At its best, public relations is the outward facing part of your business, which means anybody who interacts outside of the company’s four walls is conducting PR. Whether employees are passing something on via word of mouth or posting it on a blog, they are engaging with the public, which is the broadest definition of public relations.
Every startup CEO or founder knows that everyone in the organization has to wear most of the hats most of the time. Some embrace that as a long-standing culture and encourage it through the growth of the company. In those cases, we see nearly everyone is an effective spokesperson for the product and the business. Those employees are great at community relations and awesome recruiters for the company.
It is only when companies get to a certain size that they feel like they need to hire somebody to communicate on their behalf. Often they choose to centralize communications into a PR department. This is a reasonable and often necessary result of scale.
But rather than asking the PR department to own the conversation, which may restrict which employees can say what to whom and when, it makes sense to ask those employees to manage, guide and encourage the conversation instead.
Communications professionals can make public conversations more interesting and can guide them where you want them to go, but everyone in the company is capable of having them.
For example, if employees like working at the company, they should like talking about where they work and people should enjoy talking with them about it. If you have people across your organization who understand what the company is trying to accomplish and how that ties into long-term goals, they feel both empowered to do their job and they want to help the company succeed. There should be no trepidation to essentially loosening these reins or opening these floodgates.
In other words, this is an opportunity.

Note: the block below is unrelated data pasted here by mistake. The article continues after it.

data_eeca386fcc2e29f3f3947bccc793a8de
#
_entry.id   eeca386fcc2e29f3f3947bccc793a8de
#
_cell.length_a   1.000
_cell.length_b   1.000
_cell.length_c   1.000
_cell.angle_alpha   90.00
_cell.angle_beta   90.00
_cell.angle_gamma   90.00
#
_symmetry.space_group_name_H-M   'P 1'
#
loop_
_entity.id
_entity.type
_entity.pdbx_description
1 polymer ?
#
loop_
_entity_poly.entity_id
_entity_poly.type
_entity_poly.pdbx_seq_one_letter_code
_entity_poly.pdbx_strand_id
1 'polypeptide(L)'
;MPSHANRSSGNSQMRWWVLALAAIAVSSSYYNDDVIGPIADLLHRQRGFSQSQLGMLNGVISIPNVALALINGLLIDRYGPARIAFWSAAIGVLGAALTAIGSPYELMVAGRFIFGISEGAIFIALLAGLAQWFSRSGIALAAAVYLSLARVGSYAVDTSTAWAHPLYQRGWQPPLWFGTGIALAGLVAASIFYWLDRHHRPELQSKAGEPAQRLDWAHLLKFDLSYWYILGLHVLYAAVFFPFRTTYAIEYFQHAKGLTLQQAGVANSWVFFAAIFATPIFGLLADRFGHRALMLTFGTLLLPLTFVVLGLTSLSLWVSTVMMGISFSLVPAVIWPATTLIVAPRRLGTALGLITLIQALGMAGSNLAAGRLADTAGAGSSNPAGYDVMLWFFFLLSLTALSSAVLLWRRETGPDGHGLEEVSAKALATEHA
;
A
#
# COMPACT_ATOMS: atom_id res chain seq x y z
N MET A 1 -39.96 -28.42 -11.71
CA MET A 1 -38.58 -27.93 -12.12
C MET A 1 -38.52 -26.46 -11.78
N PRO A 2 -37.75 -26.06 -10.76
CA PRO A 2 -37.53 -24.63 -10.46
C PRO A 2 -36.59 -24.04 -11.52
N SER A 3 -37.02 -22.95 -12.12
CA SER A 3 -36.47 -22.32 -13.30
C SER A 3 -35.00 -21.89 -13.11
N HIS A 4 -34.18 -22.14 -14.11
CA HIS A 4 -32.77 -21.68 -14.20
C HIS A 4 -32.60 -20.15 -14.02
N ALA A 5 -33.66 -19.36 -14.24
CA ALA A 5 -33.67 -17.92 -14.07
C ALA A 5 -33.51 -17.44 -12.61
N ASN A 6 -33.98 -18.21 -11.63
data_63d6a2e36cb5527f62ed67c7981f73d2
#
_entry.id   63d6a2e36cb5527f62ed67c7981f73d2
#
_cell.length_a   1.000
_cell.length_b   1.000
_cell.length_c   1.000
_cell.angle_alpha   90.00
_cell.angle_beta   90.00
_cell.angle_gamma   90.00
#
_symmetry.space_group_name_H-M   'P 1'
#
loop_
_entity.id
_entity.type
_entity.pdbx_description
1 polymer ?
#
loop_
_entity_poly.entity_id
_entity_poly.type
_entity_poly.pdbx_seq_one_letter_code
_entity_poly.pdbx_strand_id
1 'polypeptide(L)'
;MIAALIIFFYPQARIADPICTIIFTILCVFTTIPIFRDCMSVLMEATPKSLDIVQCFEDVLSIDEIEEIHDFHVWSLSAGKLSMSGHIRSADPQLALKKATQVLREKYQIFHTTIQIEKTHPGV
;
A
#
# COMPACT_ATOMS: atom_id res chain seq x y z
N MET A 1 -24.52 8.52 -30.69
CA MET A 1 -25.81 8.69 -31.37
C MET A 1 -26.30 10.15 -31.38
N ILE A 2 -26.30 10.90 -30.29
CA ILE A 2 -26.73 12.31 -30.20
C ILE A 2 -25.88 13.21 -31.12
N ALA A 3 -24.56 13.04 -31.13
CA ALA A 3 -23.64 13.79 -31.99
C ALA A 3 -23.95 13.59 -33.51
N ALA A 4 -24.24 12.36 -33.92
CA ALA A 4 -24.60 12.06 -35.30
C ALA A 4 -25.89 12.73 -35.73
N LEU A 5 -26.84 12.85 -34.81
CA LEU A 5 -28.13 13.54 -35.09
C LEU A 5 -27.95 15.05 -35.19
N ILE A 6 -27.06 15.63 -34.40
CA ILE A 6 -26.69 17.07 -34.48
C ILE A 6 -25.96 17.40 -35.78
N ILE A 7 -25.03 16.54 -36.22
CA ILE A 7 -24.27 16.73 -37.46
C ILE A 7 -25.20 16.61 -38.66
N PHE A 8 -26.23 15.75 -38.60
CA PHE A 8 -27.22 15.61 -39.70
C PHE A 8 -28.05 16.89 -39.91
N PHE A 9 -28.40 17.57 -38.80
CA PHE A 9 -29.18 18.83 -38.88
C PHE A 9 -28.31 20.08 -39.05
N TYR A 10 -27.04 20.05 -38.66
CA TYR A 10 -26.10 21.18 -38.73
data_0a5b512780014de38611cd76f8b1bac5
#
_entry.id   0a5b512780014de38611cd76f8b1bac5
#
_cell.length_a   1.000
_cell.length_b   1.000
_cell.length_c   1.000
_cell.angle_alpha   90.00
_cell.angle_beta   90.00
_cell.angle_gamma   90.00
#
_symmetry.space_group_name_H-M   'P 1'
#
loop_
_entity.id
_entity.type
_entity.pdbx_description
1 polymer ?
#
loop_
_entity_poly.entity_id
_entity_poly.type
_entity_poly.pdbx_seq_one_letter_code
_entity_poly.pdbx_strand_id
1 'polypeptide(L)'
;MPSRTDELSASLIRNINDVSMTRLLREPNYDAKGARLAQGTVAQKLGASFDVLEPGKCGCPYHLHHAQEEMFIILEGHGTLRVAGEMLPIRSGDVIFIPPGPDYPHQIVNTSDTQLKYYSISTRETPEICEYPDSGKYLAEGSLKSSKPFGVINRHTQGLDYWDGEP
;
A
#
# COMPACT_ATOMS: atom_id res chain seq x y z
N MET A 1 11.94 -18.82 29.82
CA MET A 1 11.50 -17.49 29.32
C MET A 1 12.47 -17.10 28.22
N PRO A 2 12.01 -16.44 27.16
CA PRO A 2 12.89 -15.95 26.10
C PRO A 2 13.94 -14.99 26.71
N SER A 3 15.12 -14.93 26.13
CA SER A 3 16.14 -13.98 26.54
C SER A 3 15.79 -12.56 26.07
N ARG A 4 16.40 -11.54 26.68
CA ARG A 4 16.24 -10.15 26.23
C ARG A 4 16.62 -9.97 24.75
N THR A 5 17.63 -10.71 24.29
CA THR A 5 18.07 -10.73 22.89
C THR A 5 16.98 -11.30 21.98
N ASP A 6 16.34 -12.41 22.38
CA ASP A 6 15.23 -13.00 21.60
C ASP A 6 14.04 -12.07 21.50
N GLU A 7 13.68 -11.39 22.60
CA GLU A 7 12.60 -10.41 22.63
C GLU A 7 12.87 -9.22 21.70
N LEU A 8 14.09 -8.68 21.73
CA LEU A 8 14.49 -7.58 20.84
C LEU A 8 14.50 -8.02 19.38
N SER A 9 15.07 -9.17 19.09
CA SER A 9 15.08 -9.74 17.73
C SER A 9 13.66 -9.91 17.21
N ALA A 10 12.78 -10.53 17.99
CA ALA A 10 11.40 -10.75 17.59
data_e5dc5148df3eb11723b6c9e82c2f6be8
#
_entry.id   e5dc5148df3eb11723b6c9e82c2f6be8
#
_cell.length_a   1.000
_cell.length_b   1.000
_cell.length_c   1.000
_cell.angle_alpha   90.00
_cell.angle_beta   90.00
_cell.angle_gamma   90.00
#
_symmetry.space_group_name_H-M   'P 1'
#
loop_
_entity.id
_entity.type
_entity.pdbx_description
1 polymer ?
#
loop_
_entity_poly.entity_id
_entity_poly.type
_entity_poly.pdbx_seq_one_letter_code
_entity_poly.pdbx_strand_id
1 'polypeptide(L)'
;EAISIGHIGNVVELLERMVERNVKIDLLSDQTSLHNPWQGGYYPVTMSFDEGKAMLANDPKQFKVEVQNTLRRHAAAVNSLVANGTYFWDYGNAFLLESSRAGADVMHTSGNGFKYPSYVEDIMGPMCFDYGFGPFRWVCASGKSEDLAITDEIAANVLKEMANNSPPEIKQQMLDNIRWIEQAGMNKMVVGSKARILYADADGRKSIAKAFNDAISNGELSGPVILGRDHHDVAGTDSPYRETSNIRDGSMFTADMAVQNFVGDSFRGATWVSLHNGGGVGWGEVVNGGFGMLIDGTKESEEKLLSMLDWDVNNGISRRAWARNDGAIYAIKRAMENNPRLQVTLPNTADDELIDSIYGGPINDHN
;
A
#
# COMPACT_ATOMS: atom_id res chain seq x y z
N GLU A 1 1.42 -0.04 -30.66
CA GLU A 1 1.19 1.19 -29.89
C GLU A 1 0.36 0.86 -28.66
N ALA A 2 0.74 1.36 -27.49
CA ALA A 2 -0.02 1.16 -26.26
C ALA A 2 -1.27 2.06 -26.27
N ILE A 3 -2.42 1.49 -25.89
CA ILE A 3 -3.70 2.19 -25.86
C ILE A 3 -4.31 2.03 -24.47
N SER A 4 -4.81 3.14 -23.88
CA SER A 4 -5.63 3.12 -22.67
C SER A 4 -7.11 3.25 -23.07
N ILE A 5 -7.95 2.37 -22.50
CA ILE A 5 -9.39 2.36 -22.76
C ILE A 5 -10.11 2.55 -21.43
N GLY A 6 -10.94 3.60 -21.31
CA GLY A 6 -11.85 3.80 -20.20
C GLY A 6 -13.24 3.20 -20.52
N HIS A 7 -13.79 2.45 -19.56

It’s a simple math problem: Good Company + Happy Employees + The Authority to Communicate = Great PR.
The real opportunity isn’t having a dedicated PR force, it’s having employees out in the marketplace and interacting. It used to be you’d get a phone call coming into the organization and you’d route it. Sales leads and product support got sent to specific people. But today you don’t go to 1-800-help-me-fix-my-product. You go to Twitter, where everyone has a voice. Even the President of the United States is bypassing traditional media to spread his message.
PR professionals bring the depth of expertise and insight that direct the company’s message, but everyone can be empowered to be out in the marketplace talking to people.
Relinquishing Control of the Conversation
The question to ask yourself, then, is how integrated are your teams? To what degree are you on the same page?
When companies exert command and control, it’s sometimes an effort to make things coordinated and connected, but most often it’s a response to fragmentation. Centralizing communications efforts centralizes the authority around the keeper of the message, but it doesn’t necessarily get everyone on the same page.
History has shown that attempting to exert strict command and control in communications can be destructive. Plus, in a social and intra-connected network world, you’re able to communicate across countless platforms. Not only are you able to, you really don’t have a choice. A modern organization now has people with the tools but not necessarily the skills and the authority.
It doesn’t matter what line of business or which part of the business you’re in, you now have social and public ways to communicate with the public. So how are you going to take advantage of them?